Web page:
David Livingston
Guest
9 years 11 months ago

I know of no design trends that will change a consumer’s perception of the store’s product quality and pricing. Just being clean, friendly and competitively priced will go much further than distracting designs.

It sounds to me that George had made the false assumption that Wegmans was high-priced and it kept him out of the stores. So you can’t afford to shop at Wegmans? To me I think one could not afford to not shop at Wegmans. Buying less food of a higher quality, you will be money ahead in the long run. Wegmans offers healthier choices while also opening up your world to new and better things. They might not have Aldi pricing but to me, they are a better value.

George Anderson
Guest
9 years 11 months ago

David makes an incorrect assumption on my pricing knowledge. As the primary grocery shopper in the household, I spend quite a bit of time researching purchases and am familiar down to the penny with the items that regularly make up our family’s market basket. The Peets’ coffee example in the story was just one. I like many other consumers shop multiple stores in search of the best deal. Fortunately living in New Jersey, there are numerous nearby options so gas prices are less of a concern than in other less densely populated areas of the country. Wegmans’ prices checked against the receipts of other recent shops is more competitive than in 2009. That may not be true of all households, but it is of ours.

Ian Percy
Guest
9 years 11 months ago

Let’s hope Wegmans isn’t merely drinking the low price kool aid like so many others.

But on to design. Design unarguably RULES. We have become almost a totally visual society and design is now the container for content. (BTW Chuck Longanecker wrote a brilliant article on this April 25 on Mashable.com.)

Why are so many drawn to Apple? Design. What is Microsoft struggling with? Design. Great content without great design is boring and often ignored. Great design without great content is simply art. What we need to stop doing is polarizing the two dimensions and learn how to have both.

In my experience it’s design that gets short changed. Having for the first time worked with an astounding identity/branding/marketing agency to launch a new product, I now genuflect before great designers.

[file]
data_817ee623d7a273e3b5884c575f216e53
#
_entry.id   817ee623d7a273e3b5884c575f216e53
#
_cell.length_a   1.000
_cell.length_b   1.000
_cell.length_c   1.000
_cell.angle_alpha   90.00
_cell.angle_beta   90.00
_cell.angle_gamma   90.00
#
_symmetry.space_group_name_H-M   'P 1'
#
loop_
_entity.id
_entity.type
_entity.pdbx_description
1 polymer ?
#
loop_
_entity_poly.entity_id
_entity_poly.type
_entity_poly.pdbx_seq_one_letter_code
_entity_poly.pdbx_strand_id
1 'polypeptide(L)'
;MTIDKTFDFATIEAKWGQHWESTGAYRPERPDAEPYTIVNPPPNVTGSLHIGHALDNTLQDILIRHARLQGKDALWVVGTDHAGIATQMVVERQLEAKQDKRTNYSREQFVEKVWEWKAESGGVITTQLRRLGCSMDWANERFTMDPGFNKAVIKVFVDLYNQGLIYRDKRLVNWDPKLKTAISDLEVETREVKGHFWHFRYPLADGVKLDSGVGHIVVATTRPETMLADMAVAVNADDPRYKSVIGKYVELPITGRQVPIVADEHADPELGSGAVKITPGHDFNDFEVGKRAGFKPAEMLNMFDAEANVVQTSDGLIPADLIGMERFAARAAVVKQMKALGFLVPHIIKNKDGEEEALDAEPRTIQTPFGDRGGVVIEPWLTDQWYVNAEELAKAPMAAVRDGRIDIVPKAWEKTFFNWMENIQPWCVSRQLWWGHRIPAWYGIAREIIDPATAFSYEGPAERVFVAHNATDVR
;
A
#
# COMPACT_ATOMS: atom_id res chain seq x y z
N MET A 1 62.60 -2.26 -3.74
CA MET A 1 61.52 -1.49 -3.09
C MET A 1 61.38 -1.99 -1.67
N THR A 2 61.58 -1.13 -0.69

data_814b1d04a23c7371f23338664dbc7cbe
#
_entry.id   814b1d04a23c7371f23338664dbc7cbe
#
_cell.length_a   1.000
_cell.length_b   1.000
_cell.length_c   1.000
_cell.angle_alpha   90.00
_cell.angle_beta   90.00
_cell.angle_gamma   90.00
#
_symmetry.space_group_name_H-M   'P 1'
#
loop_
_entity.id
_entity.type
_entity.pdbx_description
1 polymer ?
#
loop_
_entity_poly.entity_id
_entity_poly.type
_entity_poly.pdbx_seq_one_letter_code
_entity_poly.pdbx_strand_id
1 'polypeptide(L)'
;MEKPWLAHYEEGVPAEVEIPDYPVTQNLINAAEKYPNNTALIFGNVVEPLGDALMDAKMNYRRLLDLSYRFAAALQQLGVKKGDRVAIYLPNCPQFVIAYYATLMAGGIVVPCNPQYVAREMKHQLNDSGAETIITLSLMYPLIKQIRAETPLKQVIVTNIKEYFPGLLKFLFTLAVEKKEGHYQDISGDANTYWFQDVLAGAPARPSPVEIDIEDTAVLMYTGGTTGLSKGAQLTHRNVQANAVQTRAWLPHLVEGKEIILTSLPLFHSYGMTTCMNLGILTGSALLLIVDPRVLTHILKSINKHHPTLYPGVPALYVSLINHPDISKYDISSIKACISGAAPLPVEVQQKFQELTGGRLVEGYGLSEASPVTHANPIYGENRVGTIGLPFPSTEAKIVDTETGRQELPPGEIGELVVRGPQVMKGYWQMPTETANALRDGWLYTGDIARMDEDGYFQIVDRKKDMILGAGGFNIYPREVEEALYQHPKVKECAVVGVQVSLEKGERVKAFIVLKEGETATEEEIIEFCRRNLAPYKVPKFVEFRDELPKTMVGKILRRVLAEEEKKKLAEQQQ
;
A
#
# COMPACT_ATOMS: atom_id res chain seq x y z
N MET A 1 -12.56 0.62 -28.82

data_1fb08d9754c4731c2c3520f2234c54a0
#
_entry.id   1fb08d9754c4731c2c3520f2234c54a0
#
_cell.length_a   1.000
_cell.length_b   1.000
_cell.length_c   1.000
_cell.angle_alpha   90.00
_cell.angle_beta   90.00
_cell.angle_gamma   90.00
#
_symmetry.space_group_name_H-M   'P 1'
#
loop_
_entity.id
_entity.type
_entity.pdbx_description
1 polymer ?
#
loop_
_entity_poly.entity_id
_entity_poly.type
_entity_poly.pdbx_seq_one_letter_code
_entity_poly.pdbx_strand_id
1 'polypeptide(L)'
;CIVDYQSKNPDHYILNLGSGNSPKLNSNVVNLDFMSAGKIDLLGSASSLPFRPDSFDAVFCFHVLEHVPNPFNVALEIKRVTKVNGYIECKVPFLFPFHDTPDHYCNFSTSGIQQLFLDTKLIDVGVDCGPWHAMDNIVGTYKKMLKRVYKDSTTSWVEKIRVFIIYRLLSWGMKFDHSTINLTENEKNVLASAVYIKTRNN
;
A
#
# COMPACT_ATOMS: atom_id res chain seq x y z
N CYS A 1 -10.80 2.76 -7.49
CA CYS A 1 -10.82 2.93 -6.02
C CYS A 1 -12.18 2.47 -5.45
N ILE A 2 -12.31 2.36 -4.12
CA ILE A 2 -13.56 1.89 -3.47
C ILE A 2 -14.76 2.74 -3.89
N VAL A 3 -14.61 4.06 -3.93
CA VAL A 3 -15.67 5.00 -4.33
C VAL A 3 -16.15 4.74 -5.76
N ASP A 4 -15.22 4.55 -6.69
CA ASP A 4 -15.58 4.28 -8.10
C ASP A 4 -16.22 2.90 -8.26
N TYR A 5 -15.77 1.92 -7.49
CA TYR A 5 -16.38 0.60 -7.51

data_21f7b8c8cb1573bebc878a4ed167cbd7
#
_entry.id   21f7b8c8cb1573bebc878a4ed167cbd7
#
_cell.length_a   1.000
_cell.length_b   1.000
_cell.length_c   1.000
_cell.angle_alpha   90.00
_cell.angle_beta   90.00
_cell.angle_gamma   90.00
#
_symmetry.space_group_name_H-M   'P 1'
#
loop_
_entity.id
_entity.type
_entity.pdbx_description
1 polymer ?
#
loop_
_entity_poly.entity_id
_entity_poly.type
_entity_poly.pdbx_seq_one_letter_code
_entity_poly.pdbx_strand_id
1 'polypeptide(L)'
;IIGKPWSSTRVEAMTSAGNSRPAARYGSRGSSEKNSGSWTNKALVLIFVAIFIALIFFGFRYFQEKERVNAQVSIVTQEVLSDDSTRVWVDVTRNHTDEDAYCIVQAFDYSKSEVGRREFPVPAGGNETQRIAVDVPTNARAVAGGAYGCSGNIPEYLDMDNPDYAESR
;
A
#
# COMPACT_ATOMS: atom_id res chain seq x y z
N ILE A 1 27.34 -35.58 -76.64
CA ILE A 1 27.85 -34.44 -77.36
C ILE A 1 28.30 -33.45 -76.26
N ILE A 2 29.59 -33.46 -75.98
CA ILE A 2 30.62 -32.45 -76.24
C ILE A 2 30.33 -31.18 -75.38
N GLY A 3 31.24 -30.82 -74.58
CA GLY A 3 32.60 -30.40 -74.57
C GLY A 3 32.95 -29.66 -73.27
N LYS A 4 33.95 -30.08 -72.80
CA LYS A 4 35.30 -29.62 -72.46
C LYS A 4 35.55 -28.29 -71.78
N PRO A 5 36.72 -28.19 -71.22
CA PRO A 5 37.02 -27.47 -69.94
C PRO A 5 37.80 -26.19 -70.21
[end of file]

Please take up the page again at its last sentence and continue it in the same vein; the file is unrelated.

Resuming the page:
David Biernbaum
Guest
9 years 11 months ago

Consumers expect upper-scale retail chains, supermarkets included, to offer certain premium goods and specialties, and they are willing to pay any reasonable price for these items. However, consumers do not expect to overpay for everyday commodities and heavily advertised and normally discounted national brands. This is why SKU rationalization needs to look beyond UPC rankings for determining a profitable product assortment. Consumers are willing to pay more for what’s harder to find.

Adrian Weidmann
Guest
9 years 11 months ago

As the expression clearly states, perception is everything. As we navigate a store as shoppers we are constantly absorbing perceptions throughout that environment — sight, sound, smell, touch and taste (as George and his daughter can attest to!). All of these senses are specifically or subliminally processed and collectively get translated into an opinion or an emotional point-of-view. Being based here in Minneapolis, we have Byerly’s and Lunds which are similar to Wegmans. There is definitely a direct correlation between perceptions of the environment and the cost and quality of the goods sold. It’s interesting to listen to conversations amongst friends when they share their ‘discovery’ and surprise of a great value at Byerly’s or Lunds. The ‘word-of-mouth’ is indeed a powerful marketing channel!

Given the pressures of multi-channel shopping, in-store design will increasingly integrate more of the senses — smell, touch, taste, and sound. These senses are very powerful ‘perception’ drivers and are precisely those brand experiences that cannot be replicated online in 1s and 0s.

Ben Ball
Guest
9 years 11 months ago

Log me in with Ian, Adrian and others who say design/perception is important.

The critical issue retailers so often miss is “consistency.” The delivery has to match the promise. Consumers don’t enter a Target store looking for Luis Vuitton — and they don’t enter Nordstrom’s looking for cheap chic.

This is where Walmart excelled, slipped, and now appears to have regained its footing. Now if only they could return Bentonville to the days when you had to decide which of the two BBQ restaurants in town you would choose for lunch.